Who’s Got the Power?
Congress.org released its congressional power rankings on Monday — a gold mine of data that brings a smile to both the political numbers junkies and popularity Heathers.
The power rankings are derived by a series of objective and subjective criteria including leadership positions, earmark success, legislative activity and pure political influence. It’s like 7th grade student council on steroids and with real money involved.
Of the 100 members in the U.S. Senate, neither low-key, first-term Sen. Ken Salazar or even lower-key Wayne Allard, who is retiring this year, have achieved a significant base of power in the more staid chamber of Congress.
In the House, Rep. Diana DeGette was the super-duper overachiever — ranking within the top 15 percent of all members of Congress. The Denver congresswoman also bested all of her Colorado delegation colleagues by a wide margin.
Freshman Rep. Ed Perlmutter’s second-place finish in the Colorado delegation could foreshadow a long career in Congress with a higher ranking than all of the state Republican members and two of his fellow Democrats — each with longer Capitol Hill experience.
Colorado Springs’ Rep. Doug Lamborn, who faces another tough primary battle this summer, ranks last in the state delegation and is just 24 spots from the bottom ranking of all 435 House members.
Colorado itself ranks 47th in power largely due to the fact that, aside from DeGette and Perlmutter, the remaining representatives are in the bottom 50 percentof House members.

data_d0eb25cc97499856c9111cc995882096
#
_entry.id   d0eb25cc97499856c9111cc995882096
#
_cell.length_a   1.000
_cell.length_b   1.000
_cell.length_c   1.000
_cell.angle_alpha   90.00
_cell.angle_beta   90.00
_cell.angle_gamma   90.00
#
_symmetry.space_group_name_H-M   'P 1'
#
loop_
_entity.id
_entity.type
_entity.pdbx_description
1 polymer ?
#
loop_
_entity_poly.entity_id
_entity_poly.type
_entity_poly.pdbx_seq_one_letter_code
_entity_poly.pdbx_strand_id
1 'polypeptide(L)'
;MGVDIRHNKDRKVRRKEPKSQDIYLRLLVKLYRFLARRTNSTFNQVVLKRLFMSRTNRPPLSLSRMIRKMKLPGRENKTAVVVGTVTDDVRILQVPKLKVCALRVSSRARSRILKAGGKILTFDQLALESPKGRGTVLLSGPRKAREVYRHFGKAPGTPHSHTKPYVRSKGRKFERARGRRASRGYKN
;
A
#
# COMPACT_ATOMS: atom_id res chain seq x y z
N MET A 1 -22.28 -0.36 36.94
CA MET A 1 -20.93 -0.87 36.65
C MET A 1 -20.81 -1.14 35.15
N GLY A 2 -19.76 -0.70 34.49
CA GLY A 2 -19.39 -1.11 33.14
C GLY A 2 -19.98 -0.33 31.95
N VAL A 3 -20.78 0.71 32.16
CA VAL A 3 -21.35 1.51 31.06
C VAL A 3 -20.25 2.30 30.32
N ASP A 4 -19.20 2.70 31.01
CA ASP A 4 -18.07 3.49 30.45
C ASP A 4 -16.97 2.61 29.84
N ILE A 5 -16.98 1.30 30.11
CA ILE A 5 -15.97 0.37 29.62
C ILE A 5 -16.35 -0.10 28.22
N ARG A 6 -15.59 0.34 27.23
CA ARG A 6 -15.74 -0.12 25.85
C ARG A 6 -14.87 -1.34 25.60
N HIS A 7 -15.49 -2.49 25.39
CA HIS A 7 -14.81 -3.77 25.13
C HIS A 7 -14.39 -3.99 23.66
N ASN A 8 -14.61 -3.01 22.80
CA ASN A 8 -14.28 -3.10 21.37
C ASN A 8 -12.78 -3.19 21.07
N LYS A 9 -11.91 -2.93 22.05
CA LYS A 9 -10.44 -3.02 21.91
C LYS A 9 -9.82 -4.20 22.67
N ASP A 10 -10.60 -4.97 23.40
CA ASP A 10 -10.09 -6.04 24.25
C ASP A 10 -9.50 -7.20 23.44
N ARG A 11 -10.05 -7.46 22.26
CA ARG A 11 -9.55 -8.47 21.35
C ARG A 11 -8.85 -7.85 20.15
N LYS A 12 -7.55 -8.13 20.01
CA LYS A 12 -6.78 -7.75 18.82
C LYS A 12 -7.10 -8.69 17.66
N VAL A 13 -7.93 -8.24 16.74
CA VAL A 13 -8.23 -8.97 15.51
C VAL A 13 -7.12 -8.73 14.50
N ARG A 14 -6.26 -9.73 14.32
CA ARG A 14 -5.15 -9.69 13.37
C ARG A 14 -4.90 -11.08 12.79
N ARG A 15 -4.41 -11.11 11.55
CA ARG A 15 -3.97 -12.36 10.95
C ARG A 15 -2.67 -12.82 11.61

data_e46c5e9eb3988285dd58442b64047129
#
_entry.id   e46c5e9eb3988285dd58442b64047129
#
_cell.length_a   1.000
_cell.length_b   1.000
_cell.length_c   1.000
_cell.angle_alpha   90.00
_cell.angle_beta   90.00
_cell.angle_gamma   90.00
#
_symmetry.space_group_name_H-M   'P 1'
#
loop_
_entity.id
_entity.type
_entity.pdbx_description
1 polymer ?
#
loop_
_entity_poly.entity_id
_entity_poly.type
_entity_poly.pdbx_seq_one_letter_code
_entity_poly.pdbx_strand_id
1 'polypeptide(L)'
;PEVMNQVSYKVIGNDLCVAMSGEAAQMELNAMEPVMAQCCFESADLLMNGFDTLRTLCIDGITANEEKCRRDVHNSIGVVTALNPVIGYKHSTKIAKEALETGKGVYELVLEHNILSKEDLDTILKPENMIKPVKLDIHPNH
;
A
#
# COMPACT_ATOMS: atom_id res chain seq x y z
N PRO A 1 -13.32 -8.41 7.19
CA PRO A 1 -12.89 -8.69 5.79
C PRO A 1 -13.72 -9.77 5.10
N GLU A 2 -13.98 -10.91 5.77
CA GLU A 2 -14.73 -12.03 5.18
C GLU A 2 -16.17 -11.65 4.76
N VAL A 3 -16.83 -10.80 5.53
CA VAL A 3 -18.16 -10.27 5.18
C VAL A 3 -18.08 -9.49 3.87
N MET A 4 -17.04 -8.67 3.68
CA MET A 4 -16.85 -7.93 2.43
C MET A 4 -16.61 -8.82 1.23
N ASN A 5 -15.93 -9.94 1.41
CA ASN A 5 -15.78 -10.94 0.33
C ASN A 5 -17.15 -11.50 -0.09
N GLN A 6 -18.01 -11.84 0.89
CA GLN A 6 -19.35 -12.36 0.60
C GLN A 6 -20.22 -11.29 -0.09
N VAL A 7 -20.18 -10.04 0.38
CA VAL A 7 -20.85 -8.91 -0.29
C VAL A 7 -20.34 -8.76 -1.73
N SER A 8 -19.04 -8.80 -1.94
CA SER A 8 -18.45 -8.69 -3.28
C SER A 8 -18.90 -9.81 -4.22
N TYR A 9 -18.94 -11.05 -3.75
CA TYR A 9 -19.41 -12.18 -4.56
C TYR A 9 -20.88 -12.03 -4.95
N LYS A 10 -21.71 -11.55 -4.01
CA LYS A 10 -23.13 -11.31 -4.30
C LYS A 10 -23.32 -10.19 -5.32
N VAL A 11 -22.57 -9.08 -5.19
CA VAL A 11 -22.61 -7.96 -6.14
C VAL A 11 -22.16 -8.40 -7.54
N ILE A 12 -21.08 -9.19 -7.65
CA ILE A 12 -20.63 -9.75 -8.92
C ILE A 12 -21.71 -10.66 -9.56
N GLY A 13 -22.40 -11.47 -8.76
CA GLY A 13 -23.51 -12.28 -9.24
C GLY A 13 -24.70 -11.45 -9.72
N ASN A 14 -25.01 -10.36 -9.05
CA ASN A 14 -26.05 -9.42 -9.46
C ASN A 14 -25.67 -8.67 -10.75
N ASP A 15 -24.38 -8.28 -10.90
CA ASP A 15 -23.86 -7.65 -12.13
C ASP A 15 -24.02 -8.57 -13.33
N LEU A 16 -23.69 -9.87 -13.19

The low ranking of Reps. Mark Udall, John Salazar, Tom Tancredo, Marilyn Musgrave and Doug Lamborn could be explained in a number of different ways.
The shaking out of the House power structures once dominated by the GOP through the mid-1990s until 2006 when the Democrats took control of the chamber left Colorado’s delegation in the lurch with primo committee leadership positions gobbled up by longer-tenured colleagues.
Another equally plausible reason is that Colorado has a relatively small delegation, with strict ideological boundaries between its members, and this limits their ability to band together as a political force.
Or maybe some of them are just not all that politically savvy in the bare-knuckles world of Capitol Hill politics where lectern grandstanding with nifty visual aids and getting booked on the Sunday morning political shows with the Very Important People is a necessary rite of passage in congressional Heather-dom.
To view all the Power Rankings, go to Congress.org.